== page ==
On a rainy afternoon on Killiney Hill a young man walking, without his overcoat, happens upon a woman gazing out over Dublin bay, standing perilously close to the edge. From their testy encounter develops a remarkable friendship which will enable each to face afresh their very different, damaged pasts, and to look, however tentatively, towards the future.
Jennifer Johnston’s book The Gingerbread Woman is easily one of the best books I have read this year. I enjoyed every word of it. Johnston, although said to be one of the finest Irish writers, wasn’t known to me before I read about her on Danielle‘s and Kim’s blog. I believe they both mentioned other novels. I felt like starting with this one as I liked the description on the cover.
35 year-old Clara recovers from an operation and a broken heart while Laurence tries to come to terms with his grief. He has recently lost his wife and his little daughter. Clara and Laurence meet on a walk and later bump into each other again in a pub. Clara notices how lonely and sad Laurence is and asks him to stay at her house instead of the hotel. The dog Pansy is especially grateful as she had to sleep in the car. The story of these two wounded people is told in alternating points of view. Clara, who works for newspapers and teaches Irish literature at small universities, tries to write a novel. During the course of the book she writes parts of the novel that reveal her tragic love story. Laurence reveals his story in telling it to the people in the novel and in flashbacks. Clara’s mother and her doctor are interesting characters as well. The relationships she has with both of them, as with everybody actually, are far from the ordinary. She is quite an original character and I was surprised that her tragic love story was so banal. The reader guesses what is wrong with her lover right away but clever and hardheaded Clara is tragically clueless. (Hard to imagine but I have seen this sort of story happen many times – as said, it is quite banal – and, believe me, no amount of good advice did beware the women from a painful disappointment).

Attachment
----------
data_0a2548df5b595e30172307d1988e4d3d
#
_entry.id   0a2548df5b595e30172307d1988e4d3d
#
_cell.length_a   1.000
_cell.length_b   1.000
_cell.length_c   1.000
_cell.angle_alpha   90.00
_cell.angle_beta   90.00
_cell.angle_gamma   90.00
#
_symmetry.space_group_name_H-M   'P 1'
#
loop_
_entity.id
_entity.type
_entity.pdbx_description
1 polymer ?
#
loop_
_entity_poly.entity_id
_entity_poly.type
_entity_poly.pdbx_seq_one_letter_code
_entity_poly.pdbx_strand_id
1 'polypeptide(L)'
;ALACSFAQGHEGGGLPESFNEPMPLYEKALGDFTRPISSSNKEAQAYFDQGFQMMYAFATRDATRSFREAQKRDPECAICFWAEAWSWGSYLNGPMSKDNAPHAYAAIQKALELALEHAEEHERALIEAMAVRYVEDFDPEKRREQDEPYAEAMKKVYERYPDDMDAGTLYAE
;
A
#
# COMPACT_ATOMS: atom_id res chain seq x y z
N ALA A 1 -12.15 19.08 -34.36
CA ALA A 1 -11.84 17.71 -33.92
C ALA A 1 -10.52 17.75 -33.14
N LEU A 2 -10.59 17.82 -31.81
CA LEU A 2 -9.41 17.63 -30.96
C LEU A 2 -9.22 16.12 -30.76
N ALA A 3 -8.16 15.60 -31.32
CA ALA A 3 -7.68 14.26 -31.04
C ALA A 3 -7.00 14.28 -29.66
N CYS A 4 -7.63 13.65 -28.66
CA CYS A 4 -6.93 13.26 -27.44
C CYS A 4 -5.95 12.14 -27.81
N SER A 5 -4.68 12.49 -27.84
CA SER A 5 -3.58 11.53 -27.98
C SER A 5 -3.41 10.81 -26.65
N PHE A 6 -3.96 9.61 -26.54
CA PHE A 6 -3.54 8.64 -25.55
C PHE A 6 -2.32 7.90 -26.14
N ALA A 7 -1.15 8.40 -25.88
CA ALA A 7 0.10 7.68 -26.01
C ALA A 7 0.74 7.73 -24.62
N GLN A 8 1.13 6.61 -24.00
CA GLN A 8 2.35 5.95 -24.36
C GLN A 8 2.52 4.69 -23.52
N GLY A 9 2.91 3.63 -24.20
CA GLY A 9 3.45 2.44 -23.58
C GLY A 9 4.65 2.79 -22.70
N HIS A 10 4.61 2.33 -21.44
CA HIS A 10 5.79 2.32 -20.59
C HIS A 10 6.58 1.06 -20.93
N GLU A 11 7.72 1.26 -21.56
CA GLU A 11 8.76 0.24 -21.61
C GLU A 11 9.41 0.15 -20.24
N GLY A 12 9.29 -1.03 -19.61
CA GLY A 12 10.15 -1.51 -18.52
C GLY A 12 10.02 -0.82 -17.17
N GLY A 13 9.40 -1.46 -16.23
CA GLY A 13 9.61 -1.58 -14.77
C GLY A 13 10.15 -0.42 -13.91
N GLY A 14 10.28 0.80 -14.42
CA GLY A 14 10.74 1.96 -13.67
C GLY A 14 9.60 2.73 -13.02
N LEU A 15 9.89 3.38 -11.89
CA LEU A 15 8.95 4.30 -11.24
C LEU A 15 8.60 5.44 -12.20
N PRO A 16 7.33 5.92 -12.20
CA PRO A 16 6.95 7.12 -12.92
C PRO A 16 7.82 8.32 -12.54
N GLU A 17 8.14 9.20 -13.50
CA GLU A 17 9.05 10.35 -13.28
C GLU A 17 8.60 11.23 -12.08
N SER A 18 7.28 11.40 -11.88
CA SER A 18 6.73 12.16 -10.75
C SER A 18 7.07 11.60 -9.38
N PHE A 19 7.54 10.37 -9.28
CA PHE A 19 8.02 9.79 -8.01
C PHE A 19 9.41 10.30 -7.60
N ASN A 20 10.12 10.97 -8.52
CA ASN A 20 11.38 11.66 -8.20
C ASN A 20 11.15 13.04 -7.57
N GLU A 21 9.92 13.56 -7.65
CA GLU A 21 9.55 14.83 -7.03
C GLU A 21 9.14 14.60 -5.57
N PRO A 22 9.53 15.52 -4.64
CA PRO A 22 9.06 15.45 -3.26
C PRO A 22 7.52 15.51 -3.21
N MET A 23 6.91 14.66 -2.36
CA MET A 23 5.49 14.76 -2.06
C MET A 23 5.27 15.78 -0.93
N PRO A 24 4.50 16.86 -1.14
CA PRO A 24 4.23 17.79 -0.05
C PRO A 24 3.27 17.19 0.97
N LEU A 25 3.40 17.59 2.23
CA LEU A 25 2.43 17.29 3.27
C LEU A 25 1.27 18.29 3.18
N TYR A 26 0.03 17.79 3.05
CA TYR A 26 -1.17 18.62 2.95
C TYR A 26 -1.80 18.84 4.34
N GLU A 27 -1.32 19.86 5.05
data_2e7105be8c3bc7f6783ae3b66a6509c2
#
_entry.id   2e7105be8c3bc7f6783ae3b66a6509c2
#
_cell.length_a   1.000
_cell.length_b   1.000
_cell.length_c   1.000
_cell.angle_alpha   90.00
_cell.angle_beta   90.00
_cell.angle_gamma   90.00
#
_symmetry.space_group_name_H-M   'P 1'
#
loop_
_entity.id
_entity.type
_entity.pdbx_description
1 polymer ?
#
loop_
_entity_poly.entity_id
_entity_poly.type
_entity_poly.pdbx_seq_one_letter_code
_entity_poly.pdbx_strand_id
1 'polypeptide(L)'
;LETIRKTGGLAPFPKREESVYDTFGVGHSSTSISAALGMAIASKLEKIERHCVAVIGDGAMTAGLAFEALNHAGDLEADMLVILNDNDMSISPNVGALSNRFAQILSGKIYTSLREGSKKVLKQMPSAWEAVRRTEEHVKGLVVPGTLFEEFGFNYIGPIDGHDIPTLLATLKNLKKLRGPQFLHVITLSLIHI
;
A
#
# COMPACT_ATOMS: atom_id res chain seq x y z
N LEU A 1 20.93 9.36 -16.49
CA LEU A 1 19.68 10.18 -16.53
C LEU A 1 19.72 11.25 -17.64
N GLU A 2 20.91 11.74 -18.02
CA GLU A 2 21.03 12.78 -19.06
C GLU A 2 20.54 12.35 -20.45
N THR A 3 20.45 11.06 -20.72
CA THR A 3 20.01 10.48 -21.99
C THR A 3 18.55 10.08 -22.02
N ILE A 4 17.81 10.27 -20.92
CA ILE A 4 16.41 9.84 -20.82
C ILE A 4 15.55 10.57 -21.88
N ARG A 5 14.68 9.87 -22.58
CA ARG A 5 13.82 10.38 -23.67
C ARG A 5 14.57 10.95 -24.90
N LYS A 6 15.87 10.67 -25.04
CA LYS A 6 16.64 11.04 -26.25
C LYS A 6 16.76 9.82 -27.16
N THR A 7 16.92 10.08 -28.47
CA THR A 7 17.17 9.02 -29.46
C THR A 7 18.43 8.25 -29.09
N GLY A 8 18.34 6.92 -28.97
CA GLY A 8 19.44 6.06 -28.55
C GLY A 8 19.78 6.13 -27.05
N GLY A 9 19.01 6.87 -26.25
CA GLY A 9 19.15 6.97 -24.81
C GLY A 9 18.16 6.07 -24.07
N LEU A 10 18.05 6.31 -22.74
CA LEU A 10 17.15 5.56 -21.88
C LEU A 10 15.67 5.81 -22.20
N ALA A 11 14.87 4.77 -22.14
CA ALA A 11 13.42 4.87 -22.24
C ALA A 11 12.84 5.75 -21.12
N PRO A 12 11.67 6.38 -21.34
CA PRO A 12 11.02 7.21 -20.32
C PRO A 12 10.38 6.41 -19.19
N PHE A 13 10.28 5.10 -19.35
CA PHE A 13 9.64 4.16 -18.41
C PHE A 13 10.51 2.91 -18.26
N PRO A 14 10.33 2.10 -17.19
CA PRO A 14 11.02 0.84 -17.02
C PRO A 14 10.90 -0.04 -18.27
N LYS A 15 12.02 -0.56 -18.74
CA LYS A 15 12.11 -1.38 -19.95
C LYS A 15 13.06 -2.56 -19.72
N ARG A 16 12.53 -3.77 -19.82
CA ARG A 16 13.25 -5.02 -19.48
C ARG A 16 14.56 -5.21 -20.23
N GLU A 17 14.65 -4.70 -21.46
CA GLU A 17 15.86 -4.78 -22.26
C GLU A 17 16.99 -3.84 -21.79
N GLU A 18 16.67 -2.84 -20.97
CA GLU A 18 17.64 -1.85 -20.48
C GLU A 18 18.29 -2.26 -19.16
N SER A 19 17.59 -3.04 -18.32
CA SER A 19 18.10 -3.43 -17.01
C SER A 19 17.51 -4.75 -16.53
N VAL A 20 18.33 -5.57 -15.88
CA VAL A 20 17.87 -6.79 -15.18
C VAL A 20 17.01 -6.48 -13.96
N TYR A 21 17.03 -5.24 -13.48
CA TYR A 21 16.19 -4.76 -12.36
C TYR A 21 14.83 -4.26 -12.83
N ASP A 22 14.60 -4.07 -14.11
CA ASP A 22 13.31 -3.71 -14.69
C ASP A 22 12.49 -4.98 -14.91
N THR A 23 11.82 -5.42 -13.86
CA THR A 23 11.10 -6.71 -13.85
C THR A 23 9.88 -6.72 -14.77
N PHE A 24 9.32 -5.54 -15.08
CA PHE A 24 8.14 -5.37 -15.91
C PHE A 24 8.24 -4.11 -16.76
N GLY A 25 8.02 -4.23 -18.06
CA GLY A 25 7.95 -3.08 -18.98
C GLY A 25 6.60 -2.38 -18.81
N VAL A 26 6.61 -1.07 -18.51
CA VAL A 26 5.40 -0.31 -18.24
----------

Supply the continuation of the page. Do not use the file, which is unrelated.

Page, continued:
Clara is very weak and ill, post-operative as she says. We wonder all through the book what health problem she had, even more so when the doctor mentions that the operation is linked to a sexual encounter. Big question mark on my side.
What is really special about this book is the feeling of immediacy. Clara is a character who doesn’t spare anyone. She always seems to say the truth. The conversations with her are deep and meaningful. If people were really talking like this, if they were this real, how wonderful this would be.
Johnston is known for tackling Irish issues. This book is no exception. I found it interesting to read an inside point of view. We all have our opinions of Ireland, the IRA, the North and the South but probably we all know shit. We don’t know how deep the rift is between the two parts of this divided country.
Jennifer Johnston has written some 15 novels. Which ones did you read or are you planning to read?